What is a Good ACT Writing Score?
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With the writing portion of the ACT being optional, students are often asking what is a good ACT writing score and whether or not it’s really even necessary to apply to college. Just because the essay is optional does not mean it should be disregarded entirely. A good number of colleges require the optional essay to be completed, making it, shall we say, not so optional. If you are planning on applying to your dream school that requires the writing component of the essay, it’s imperative for you to understand what is a good ACT writing score, as it is graded a bit differently from the rest of the ACT sections.
How the ACT Writing is Scored
Understanding, first, how the ACT writing section is scored is the first step to grasping what is a good ACT writing score. The ACT writing section is graded differently from the other ACT sections. The ACT is graded from a scale of 1-6 in four different categories by two different graders. You will then get a score back that is an average of these four scores, on a scale of 1-12. This ACT score range from 1-12 is a change from the September 2015 – June 2016 ACT writing scores, which were graded on a scale of 1-36.
This may be a bit confusing, but we don’t need to get too deep in the woods on scoring, because what we’re really after here is what is a good ACT score.
What Is a Good ACT Score Then?
A good ACT score is 10 or more. You should aim for at least an 8 on the essay to remain competitive.
For super competitive schools, a 10 or more is going to make your application to your dream school more bulletproof. Of course, a good ACT score also depends on the applicant pool at the school that you are applying to and how you compared to these scores. Let’s have a quick look at the ACT writing percentiles and what this means in terms of good, relative ACT writing scores.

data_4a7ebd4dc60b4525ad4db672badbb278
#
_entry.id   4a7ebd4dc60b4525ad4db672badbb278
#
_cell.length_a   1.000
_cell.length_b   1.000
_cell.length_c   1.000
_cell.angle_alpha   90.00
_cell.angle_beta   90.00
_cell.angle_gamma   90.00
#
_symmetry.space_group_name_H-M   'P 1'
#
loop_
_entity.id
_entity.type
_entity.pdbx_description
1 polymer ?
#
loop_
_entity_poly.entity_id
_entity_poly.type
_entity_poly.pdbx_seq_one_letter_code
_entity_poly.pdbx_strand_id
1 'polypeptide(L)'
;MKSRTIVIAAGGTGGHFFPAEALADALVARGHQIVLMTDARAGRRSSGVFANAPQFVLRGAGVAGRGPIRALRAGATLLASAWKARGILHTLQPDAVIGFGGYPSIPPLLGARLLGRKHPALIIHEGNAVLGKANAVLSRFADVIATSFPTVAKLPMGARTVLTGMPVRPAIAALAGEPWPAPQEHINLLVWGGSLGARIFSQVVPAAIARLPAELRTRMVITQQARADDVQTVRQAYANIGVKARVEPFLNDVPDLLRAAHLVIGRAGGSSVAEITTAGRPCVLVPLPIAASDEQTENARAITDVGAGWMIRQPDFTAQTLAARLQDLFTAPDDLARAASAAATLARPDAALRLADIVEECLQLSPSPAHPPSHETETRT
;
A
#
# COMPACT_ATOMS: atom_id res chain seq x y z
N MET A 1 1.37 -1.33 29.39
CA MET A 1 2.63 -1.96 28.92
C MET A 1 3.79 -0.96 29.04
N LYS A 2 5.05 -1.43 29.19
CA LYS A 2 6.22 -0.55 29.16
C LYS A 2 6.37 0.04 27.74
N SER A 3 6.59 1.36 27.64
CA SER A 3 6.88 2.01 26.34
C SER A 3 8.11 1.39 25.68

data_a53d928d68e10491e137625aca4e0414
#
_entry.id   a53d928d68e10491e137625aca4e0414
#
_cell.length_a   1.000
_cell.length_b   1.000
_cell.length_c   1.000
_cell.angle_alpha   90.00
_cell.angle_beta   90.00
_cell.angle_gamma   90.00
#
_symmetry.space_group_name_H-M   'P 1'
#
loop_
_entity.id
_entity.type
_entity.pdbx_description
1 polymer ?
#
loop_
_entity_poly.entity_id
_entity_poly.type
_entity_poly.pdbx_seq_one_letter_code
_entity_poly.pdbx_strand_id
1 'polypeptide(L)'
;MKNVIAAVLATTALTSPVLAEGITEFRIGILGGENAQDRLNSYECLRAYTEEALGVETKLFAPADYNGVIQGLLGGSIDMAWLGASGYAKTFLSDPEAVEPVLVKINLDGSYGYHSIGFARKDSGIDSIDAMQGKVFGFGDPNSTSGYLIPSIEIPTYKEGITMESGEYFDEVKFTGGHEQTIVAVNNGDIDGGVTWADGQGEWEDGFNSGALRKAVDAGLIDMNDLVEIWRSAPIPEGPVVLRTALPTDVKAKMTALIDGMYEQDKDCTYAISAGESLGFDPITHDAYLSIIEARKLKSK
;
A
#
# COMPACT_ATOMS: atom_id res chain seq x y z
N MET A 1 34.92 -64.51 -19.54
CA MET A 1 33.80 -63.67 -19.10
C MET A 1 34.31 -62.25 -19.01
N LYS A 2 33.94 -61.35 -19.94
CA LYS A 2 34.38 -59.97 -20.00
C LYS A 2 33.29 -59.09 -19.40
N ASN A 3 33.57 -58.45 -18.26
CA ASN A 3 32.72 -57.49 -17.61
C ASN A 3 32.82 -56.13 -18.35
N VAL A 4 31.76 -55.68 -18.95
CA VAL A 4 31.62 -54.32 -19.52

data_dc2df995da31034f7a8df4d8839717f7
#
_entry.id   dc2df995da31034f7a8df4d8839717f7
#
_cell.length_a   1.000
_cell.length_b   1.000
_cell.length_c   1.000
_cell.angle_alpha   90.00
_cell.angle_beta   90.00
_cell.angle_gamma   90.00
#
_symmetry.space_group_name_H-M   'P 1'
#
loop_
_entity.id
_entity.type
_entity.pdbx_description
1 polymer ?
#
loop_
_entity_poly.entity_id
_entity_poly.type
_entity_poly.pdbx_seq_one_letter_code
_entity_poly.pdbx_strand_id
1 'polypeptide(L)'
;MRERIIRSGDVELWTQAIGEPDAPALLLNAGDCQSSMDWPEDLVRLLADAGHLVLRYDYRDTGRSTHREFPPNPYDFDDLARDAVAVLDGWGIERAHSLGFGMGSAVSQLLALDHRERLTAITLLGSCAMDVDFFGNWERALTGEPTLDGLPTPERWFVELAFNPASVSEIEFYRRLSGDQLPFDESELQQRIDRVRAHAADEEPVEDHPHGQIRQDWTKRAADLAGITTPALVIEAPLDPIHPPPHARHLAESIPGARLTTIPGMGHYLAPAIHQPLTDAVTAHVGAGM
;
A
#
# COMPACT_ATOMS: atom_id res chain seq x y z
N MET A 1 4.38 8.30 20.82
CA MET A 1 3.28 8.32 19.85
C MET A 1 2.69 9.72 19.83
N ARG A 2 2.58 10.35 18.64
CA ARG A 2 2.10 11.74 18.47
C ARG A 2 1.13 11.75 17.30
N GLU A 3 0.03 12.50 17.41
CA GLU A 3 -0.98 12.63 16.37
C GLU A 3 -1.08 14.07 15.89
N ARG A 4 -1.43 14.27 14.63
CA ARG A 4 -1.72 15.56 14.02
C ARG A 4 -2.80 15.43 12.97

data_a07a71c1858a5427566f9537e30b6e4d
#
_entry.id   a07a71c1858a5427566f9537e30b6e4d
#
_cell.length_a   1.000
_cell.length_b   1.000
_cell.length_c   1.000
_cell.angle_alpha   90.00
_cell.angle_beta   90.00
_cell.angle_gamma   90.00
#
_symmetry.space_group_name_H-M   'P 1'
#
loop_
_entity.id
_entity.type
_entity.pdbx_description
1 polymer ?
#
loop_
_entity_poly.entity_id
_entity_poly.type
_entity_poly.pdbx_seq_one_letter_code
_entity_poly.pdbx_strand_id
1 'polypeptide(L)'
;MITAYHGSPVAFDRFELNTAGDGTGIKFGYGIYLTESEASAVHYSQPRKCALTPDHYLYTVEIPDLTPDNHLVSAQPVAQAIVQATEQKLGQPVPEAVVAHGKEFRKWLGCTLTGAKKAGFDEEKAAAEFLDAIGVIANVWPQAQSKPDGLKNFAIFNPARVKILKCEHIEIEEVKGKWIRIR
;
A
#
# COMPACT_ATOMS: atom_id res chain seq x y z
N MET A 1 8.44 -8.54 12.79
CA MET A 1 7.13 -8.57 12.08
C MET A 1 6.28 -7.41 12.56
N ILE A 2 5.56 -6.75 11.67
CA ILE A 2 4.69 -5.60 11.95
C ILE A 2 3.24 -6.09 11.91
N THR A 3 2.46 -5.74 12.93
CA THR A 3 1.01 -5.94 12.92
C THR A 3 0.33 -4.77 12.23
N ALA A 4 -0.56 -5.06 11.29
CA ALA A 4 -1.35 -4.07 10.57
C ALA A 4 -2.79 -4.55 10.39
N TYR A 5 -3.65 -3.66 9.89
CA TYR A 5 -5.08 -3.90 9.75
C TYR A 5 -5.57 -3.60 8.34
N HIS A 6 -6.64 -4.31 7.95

ACT Writing Score Percentiles
ACT percentiles show you how you stack up against the competition, which is everyone else who took the ACT. Your ACT percentile number is what percentage of ACT writers got a lower score than you. If, for example, your ACT writing percentile is in the 75th percentile, then that means 75% of all ACT test takers received a lower ACT writing score than you did. Ivy league schools and other extremely competitive colleges and universities are going to expect a writing score that is at least in the 97th percentile. This means you will have scored higher than 97% of all ACT test takers, which, according to our chart, equates to at least a writing score of 10.
ACT Writing Score Percentile Chart
|ACT Writing Score||ACT Writing Percentile|
What if the Schools I Apply to Don’t Require the ACT Writing Section?
Even if the school you are applying to does not require the ACT writing section, there is a still a general idea that a good ACT writing score can still be helpful and should match or exceed the overall ACT percentile expected for admissions at the school. If most students who are accepted into your chosen school have an ACT score of 29, then that falls within the 92nd percentile of composite scores for the ACT, which is about a 9 on the ACT writing. This is not a hard rule, but rather something you should aim for if you do take the ACT writing section and it doesn’t end up being required at one or more of the schools that you are applying to.
What if You Think Your ACT Writing Score is Wrong?
If you recently took the ACT with writing and found your writing score to be much lower than expected, then read on in regards to what options you have moving forward:
First off, it is quite rare for the ACT, Inc to make a mistake in grading your writing score. That said, it does happen. And if you have a good hunch that your ACT writing score is not truly yours, then there are some things that you can do if you believe any of the following scenarios is happening to you:
- You received someone else’s score
- Writing the essay with pen instead of pencil
Here are the two things that you can do if you don’t think you received the correct ACT Writing Score:
1. Order a Test Information Release:
This information will show you what you answered on the ACT and what the correct answers are. You will also receive the rubric used to grade your ACT writing. Here is the form to fill out for a Test Information Release.
2. Score Verification:
Requesting score verification, also known as hand scoring, can be done after ordering your Test Information Release and you still believe the exam was graded incorrectly. This is usually done after the TIR because the TIR is much cheaper and will confirm whether or not you believe the grading was incorrect on your ACT. Here is the form to fill out for hand scoring.
Unlike the SAT, if you request the Score Verification and they find errors that aren’t in your favor, you can rest assured that your score will not go down as a result.